Bearpark charms with Wilderness End

Bearpark - Wilderness EndCasually charming, melodically sound and with a message that speaks directly to your heart; this is the kind of artist whose work sticks with you through the years. We found just such a musician in Edinburgh-via-London singer songwriter Kat Flint, who released her one and only full length, Dirty Birds, back in 2007. Bearpark was sold to us in connection with Flint, who contributes backing vocals to this, the band’s debut album, Wilderness End. In fact the project boasts Nick Hirst at the helm; Flint’s musical and real life partner, and sometime-member of Scottish folk purveyors Revere.

It has to be said, if Flint’s vocals really do feature here, they’re rather low in the mix. When backing vocals are clearly heard they belong to a man - and though no reference material exists to support our theory – it seems likely Hirst has prioritised layering his own voice over input from anyone else. This shouldn’t really matter – it is his album, after all – it’s just that Wilderness End is not what we were expecting with both Flint and Revere’s name in tow.

The album opens with lead single “Boxers”, a straightforward yet pleasant fireside ballad to love lost and worn. It’s exactly what you would expect of a musician whose weapon of choice is an acoustic guitar, though perhaps lacking when you consider said man has also created delicate, beautiful harmonies under the guise of Revere.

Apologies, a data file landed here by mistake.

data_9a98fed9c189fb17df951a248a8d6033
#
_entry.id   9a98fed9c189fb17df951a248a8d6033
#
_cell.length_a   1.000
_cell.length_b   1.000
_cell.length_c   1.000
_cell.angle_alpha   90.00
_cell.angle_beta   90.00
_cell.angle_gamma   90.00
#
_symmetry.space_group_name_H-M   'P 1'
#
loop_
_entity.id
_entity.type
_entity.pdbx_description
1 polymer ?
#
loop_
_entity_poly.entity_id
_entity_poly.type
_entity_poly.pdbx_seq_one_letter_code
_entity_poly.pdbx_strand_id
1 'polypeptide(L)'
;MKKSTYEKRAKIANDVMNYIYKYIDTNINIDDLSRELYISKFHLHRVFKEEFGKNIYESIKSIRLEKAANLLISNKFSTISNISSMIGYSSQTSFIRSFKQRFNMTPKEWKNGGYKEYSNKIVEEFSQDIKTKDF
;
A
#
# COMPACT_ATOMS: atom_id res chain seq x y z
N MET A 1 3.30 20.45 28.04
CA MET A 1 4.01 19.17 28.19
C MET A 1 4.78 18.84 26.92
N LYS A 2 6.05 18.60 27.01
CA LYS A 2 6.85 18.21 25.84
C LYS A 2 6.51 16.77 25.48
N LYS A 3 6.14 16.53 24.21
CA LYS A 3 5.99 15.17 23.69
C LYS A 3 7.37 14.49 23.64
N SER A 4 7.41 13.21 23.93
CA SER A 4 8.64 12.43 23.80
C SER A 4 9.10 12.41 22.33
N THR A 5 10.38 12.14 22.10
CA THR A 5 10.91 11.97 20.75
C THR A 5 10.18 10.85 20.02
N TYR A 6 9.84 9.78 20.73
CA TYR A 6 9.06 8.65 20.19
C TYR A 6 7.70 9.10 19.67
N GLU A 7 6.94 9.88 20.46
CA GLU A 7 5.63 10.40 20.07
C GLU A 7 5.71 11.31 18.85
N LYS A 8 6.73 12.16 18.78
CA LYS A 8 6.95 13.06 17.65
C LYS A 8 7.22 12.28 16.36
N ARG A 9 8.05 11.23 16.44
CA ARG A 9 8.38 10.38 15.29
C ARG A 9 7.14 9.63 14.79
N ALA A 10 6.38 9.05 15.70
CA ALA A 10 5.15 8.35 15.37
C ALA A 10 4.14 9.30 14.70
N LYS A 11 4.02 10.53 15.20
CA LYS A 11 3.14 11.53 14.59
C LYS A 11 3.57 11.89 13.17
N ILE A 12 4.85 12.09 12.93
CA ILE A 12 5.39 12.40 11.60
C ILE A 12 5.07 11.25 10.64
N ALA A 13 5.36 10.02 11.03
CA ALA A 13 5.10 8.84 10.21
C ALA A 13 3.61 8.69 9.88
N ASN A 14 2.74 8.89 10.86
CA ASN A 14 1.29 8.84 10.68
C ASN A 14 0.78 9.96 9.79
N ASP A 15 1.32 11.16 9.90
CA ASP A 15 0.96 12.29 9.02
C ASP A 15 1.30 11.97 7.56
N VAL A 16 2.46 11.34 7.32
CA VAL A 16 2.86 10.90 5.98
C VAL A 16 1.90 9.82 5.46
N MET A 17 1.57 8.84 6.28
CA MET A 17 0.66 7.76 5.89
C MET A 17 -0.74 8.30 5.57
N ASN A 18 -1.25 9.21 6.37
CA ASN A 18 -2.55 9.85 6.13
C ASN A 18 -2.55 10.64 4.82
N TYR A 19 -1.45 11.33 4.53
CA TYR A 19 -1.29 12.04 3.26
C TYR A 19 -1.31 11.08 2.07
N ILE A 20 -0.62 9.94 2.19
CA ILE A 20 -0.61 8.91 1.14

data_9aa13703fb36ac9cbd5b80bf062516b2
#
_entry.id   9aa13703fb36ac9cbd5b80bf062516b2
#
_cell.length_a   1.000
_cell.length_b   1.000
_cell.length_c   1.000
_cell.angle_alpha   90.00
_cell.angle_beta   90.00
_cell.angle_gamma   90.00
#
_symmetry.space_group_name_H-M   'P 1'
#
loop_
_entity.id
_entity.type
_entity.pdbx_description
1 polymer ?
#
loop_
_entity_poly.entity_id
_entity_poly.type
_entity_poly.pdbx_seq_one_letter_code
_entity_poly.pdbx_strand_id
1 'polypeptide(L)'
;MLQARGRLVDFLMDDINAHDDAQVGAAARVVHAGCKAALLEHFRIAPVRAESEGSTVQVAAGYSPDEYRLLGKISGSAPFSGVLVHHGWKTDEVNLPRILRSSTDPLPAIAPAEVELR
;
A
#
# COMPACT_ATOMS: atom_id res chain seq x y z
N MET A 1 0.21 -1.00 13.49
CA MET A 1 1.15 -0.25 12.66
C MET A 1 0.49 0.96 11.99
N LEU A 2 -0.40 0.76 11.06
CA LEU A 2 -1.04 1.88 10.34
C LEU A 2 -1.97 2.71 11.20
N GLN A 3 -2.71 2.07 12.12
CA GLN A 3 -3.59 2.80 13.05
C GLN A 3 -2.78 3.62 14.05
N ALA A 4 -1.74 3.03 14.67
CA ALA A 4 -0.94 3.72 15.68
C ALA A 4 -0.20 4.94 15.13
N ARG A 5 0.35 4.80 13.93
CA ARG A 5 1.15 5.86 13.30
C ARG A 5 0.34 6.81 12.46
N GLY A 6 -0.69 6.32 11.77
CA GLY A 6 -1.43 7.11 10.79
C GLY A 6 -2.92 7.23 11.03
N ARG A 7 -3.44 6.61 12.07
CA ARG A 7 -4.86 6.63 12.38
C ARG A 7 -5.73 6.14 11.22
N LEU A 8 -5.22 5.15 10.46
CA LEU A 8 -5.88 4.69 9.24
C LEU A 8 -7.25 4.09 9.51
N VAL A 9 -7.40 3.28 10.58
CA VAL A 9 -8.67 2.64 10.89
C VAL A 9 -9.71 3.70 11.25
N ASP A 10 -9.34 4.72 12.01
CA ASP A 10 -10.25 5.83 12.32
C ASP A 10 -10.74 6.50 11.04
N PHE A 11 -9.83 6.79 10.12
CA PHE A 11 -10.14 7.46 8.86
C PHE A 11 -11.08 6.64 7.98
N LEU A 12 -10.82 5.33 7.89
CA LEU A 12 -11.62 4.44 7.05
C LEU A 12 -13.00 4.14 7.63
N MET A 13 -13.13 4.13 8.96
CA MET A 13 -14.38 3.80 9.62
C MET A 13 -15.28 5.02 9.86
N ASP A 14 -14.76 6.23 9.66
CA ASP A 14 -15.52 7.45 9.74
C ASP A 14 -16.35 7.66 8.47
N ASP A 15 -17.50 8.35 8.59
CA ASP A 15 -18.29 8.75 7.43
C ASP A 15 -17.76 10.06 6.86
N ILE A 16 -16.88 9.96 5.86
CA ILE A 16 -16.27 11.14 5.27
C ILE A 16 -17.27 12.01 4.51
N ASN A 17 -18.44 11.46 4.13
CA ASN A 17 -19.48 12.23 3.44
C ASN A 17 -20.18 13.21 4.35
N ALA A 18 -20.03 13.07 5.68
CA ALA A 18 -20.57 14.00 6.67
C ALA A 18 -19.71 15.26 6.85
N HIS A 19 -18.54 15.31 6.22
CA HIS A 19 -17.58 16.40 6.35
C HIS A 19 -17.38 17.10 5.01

Much of Wilderness End continues along a similar path, with echoes of Frightened Rabbit style grit thrown in for good measure on tracks such as “All Fall By”, “Crows” and “Little Black Holes”. Fortunately it never truly descends into faux "nu" folk/Mumford & Sons territory, which is could very easily do. Instead if anyone’s going to draw comparison to a folk-inspire artist, it better be Damien O, or it’d be wrong.

There are beautiful moments on Wilderness End, demonstrated by standout track “Battle Hymn for the Republic”. A sprawling, atmospheric charge but in slow pace, I can only imagine it’s absolutely epic when performed live, and it hints at a man quite capable of writing something none of us can even conceive. Unfortunately such truly unique moments are few and far between on Wilderness End. This is the sound of a well versed musician who refuses to sell out and 'go commercial', but has perhaps rested on his heels a little too long to do something outstanding.

Release: 30th October 2015, Albino

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